Never that Simple

Randy, Nevada copyright 2007 Douglas Stockdale

I’m about a third of the way through revising all of my In Passing (project originally titled Bad Trip – Sad Trip) images and as usually, it is more complex than just deleting a layer in Photoshop. Sometimes, but usually there is a need to revaluate the entire tonal range of the image. So this has been a very slow process. After completing the new edition of “straight” prints, then comes the evaluation step and that will take some time.  I am finding that when I the eliminate the diffusion effect on most of the images, I do not miss it. For a coupe of images, the diffusion effect seems to look better, and for a few, a more localized application is an effective compromise.

For this blog, the image is a straight version of Randy. It still retains most of its high impact qualities for me, but there was an interesting effect with the diffusion in the immediate foreground that is no longer present. Not sure what that was and why that was. This project was not an attempt to create a “high concept” artistic body of work. It still is my reaction (quasi-documentary?) to what I saw and how I feel about it.  And I don’t think of this as a documentary project per se in the more traditional sense, but I guess others might.

Working on this series some more today, plus a Hep-B boster shot by the doc as it appears that I have a better than 50-50 chance of heading back to China for a client project. I still have not spent much time on the few images I made from the last trip yet either, as I have been kinda consumed with getting the In Passing series relatively completed.

But I did make one observation in China, I did not see any road side memorials like those here in the U.S. And in recalling my numberous trips into Western Europe a couple of years ago, I do not recall any road sider memorials there either. So perhaps this is a U.S. phonemenon? I completed only one cultural anthopology course, so I do not feel qualified to state that the roadside memorials are only a U.S. cultural expression of grief, BUT so far this is only where I have seen them. oh, well, back to printing….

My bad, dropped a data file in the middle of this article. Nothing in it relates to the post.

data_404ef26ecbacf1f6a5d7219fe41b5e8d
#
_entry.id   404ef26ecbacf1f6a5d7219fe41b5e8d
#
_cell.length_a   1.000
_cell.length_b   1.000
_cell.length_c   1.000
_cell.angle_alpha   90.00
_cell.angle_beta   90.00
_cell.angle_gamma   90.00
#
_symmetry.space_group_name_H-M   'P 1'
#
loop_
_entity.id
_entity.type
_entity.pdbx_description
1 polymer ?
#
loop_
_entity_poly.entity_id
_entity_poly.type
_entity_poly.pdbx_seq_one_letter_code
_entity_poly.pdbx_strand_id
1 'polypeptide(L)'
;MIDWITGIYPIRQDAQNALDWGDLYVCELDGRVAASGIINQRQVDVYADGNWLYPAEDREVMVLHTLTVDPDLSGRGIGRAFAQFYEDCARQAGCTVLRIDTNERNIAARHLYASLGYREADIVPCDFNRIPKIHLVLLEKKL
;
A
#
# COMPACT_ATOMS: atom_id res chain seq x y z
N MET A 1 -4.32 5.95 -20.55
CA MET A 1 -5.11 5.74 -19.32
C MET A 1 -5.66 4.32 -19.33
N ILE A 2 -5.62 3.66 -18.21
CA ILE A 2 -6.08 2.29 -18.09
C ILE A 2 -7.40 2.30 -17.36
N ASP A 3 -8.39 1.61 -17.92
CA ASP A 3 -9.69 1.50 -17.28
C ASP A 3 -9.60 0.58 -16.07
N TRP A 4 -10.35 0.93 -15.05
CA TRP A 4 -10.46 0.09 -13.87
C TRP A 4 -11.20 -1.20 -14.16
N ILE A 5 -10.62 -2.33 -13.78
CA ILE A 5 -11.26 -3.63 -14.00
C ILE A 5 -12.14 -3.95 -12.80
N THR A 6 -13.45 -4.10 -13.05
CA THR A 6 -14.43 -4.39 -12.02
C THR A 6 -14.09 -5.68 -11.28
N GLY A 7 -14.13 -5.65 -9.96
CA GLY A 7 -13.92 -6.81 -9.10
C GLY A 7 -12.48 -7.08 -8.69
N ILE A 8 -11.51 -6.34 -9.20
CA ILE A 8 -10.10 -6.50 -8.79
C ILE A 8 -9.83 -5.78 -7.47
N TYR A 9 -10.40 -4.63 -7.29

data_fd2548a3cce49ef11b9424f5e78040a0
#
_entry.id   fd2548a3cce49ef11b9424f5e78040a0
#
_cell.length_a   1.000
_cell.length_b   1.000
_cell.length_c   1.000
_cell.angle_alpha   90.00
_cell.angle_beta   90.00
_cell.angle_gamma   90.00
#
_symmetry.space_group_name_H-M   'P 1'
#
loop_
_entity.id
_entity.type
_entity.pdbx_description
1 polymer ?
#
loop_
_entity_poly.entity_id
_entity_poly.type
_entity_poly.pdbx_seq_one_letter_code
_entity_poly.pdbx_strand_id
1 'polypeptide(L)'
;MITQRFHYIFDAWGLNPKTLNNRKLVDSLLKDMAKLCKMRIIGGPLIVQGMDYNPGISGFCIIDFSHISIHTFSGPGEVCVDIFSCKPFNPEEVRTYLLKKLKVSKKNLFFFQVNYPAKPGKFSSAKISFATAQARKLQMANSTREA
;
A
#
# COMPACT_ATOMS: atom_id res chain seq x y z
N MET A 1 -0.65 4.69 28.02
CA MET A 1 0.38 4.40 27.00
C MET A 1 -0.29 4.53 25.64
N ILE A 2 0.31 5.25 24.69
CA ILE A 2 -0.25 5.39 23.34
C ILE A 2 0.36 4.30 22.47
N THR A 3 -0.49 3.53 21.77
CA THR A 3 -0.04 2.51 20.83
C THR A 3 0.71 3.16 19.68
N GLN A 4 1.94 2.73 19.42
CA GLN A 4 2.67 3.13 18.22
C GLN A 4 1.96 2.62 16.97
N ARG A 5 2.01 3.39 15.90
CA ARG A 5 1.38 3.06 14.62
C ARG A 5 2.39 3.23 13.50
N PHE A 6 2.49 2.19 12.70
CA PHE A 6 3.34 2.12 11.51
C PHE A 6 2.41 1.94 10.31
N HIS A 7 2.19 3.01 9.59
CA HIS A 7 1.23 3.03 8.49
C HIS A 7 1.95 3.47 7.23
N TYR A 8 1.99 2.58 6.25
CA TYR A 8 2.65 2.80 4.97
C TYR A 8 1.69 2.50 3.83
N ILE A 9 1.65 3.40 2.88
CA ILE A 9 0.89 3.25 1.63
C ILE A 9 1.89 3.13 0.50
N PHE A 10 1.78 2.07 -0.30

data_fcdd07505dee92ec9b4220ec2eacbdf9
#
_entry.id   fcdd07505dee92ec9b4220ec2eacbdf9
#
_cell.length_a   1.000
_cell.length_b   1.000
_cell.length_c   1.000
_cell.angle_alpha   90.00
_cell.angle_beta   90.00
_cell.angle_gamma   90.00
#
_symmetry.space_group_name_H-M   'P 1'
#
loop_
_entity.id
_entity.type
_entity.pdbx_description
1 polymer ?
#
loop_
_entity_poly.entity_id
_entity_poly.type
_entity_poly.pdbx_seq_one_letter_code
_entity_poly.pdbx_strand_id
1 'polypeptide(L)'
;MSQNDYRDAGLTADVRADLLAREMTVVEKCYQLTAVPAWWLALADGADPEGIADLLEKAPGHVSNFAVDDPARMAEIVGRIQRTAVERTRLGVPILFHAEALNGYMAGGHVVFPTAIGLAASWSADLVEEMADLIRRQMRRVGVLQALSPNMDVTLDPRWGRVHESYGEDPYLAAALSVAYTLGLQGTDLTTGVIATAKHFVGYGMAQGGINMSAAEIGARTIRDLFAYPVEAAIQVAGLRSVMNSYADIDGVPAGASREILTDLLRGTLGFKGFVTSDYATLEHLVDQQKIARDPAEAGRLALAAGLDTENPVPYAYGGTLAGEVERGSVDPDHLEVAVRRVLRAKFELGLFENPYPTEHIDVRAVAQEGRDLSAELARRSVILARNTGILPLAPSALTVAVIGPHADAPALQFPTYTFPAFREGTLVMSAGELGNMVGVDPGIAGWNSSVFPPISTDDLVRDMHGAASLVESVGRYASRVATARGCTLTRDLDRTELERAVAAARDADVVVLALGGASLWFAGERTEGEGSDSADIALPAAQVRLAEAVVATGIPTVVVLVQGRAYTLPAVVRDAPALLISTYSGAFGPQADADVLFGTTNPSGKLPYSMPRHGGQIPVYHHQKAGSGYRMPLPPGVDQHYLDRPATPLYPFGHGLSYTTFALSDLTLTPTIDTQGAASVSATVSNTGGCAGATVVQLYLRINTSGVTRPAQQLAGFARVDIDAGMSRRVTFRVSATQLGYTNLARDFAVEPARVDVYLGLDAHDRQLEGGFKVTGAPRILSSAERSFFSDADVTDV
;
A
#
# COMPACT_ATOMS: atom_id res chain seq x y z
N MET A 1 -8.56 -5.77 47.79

Best regards, Doug

June 11th 2011 update: I have updated the image in this post with my current interpetation of this photograph, with the warmed toned version that was in my original post, below.

Randy revised

4 thoughts on “Never that Simple

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  1. Doug,
    Roadside memorials are very common in New Zealand and Australia and have been for many years. I distinctly remember first noticing them, that they were a new phenomenon, probably in the 1980s … then again, that’s when I started driving, so maybe they hadn’t struck me before.
    Australia and New Zealand very much look to the US culturally … Iwonder where it all began?

  2. Lesley, thank you for the information about the memorials in New Zealand and Austrialia, and interestingly you corrolate this to the US culture, as I have not observed them while I have been recently driving about Northern England. As to their origins, you raise an interesting question for which I do not have an answer. I do remember them as a yound child in Arizonia, where my Father told me the plain white corsses were put in place by the state of Arizonia to provide a warning to motorist about the perils of driving.

  3. You do see the plain white crosses in NZ and Australia, with bunches of flowers attached or at the foot. Sounds like it may have been picked up here in the 1980s, from that US practice. People also tie bunches of flowers around telephone/power (telegraph?) poles here. There’s a bit of controversy every now and then about whether the memorials are distracting but I think a lot of people find that they’re a reminder to take care…that roads can be dangerous places.

    You might be interested in this site:

    An Australian University academic has written a paper on it, showing its prominence down here.

  4. I have seen the bunches of flowers around adjacent telephone poles here in the US as well as in Italy. Thanks for the link, but the site is difficult to negotiate.

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